What is a Private Student Loan?

on May 22, 2017

Private student loans are nonfederal student loans used to pay for college costs.

 

Banks, credit unions and other financial institutions, as well as state agencies, colleges and universities make private student loans. Private student loans are supplemental loans that are used to fill the gap between a college’s cost of attendance, the family’s financial resources and student financial aid.

 

The lender, not the federal government, sets the terms and conditions of a private student loan. In particular, each lender sets the interest rates, fees, loan limits and repayment terms on their loans.

 

Most private student loans are credit based. Private student loan eligibility depends on the borrower’s credit history, credit scores, debt-to-income ratios and annual income. If the borrower isn’t creditworthy, a creditworthy cosigner might be required.

 

Interest rates can be fixed or variable. Generally, interest rates are based on credit scores, with credit scores grouped into five or six tiers. Borrowers with better credit scores get lower interest rates. The federal government does not subsidize interest. Forbearances are limited to a year in total duration, shorter than the three years available for federal student loans.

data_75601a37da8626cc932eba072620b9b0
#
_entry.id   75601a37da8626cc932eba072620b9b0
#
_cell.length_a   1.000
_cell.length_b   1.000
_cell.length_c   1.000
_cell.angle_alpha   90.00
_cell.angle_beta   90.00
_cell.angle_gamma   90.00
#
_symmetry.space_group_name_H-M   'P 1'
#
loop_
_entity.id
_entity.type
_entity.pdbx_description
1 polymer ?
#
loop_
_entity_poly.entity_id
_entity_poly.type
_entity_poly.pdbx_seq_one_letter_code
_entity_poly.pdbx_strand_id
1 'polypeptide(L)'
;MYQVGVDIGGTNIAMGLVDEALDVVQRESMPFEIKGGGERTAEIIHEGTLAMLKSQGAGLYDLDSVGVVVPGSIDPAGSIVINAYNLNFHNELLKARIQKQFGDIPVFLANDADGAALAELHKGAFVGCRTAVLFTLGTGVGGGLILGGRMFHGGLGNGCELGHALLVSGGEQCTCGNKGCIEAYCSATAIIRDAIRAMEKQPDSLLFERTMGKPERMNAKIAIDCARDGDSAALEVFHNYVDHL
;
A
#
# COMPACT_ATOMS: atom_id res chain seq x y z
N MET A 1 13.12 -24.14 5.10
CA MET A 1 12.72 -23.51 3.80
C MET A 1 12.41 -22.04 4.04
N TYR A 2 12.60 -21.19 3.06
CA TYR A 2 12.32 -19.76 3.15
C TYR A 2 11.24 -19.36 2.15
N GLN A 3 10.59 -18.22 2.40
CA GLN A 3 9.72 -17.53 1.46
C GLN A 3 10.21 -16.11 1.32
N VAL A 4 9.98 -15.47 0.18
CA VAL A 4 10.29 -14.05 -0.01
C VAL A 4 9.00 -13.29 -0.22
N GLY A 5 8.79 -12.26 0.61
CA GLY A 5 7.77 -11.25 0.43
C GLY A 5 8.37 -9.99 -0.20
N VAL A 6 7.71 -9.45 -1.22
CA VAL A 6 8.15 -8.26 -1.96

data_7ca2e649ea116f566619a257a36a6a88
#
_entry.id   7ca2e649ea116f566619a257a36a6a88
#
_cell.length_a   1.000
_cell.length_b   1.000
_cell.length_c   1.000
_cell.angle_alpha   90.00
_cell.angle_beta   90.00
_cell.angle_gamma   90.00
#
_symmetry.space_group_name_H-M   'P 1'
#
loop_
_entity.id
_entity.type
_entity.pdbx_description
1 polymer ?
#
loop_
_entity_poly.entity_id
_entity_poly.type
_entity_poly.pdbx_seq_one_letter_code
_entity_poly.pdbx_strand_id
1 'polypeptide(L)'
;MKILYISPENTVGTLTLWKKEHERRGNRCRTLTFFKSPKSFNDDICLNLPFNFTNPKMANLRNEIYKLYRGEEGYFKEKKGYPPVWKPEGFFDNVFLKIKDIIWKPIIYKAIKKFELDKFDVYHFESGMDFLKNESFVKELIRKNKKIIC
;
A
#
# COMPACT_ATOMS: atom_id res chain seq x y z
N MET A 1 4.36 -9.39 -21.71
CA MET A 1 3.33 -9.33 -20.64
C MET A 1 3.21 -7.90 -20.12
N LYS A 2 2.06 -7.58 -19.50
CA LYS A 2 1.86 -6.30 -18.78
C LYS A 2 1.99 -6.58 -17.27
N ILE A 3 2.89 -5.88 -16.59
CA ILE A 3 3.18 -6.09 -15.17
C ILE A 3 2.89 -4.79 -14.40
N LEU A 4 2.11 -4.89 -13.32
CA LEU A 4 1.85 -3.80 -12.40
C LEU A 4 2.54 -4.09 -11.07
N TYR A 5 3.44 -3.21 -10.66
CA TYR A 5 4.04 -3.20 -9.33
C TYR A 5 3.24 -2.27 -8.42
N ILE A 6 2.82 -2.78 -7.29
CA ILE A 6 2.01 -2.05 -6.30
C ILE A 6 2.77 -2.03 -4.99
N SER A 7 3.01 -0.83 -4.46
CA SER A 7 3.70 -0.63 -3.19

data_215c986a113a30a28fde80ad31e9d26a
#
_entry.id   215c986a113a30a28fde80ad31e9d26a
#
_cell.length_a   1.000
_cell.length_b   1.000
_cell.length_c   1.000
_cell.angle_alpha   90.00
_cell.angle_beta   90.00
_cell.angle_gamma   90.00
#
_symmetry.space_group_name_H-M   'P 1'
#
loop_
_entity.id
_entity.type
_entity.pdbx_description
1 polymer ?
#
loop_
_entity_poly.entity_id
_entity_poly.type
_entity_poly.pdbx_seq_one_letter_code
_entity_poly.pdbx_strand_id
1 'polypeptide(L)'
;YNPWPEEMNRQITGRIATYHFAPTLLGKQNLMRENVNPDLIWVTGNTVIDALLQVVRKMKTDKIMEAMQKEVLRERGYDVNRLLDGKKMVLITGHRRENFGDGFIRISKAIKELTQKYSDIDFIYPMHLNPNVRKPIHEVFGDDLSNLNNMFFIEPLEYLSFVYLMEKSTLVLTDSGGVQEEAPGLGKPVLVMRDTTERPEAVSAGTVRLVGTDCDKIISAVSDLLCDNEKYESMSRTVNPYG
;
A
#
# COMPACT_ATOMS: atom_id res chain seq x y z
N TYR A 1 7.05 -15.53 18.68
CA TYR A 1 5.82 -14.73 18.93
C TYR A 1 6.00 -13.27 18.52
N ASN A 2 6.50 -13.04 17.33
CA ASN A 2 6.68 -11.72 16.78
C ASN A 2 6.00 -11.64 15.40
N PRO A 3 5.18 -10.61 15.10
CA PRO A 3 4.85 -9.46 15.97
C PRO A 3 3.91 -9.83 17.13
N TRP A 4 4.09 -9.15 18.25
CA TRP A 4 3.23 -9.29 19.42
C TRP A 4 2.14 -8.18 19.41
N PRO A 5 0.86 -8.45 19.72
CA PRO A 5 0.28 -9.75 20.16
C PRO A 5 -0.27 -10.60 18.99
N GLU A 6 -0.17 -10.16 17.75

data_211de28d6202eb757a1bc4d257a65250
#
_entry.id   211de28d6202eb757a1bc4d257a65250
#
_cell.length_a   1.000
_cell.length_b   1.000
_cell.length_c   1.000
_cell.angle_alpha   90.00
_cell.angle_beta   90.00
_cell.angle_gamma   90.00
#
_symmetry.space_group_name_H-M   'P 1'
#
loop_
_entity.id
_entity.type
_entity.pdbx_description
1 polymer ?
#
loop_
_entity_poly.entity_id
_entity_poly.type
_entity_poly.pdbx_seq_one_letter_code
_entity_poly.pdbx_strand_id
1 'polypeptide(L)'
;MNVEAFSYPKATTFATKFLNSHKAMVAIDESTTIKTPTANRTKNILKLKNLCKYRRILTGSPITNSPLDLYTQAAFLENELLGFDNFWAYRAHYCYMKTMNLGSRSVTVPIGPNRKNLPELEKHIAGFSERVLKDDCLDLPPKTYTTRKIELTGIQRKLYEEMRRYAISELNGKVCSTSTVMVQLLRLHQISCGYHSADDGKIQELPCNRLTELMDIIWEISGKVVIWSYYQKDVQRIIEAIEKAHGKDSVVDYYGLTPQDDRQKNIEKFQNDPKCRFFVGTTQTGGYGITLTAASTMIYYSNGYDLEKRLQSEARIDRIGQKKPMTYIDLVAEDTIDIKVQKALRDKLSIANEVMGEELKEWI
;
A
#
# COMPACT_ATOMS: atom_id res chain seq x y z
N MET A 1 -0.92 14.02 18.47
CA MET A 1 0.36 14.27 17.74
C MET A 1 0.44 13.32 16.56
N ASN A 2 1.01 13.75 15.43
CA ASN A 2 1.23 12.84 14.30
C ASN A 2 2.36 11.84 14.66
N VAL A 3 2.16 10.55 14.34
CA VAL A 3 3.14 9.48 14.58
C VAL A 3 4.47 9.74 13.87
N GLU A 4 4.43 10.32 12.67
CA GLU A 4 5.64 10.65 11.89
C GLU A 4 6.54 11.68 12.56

About half of private student loan programs offer death and disability discharges similar to the ones offered by the federal government. Most private student loans do not offer income-based repayment plans. Some private student loans offer graduated repayment plans, where a few years of low payments are followed by regularly amortized payments. Private student loans are not eligible for public service loan forgiveness.

 

The application process for private student loans is simpler than the application process for federal student loans, since private student loans do not require students to file the Free Application for Federal Student Aid (FAFSA). Private student loans are required to provide prospective borrowers with a series of informative disclosures. Federal student loans are not subject to these disclosure requirements.

 

Like federal student loans, private student loans do not have a prepayment penalty and are eligible for the student loan interest deduction. Both federal and private student loans are exempt from bankruptcy discharge except if the borrower can demonstrate undue hardship in an adversarial proceeding.

 

Private parent loans are like private student loans, but the parent is the only borrower.

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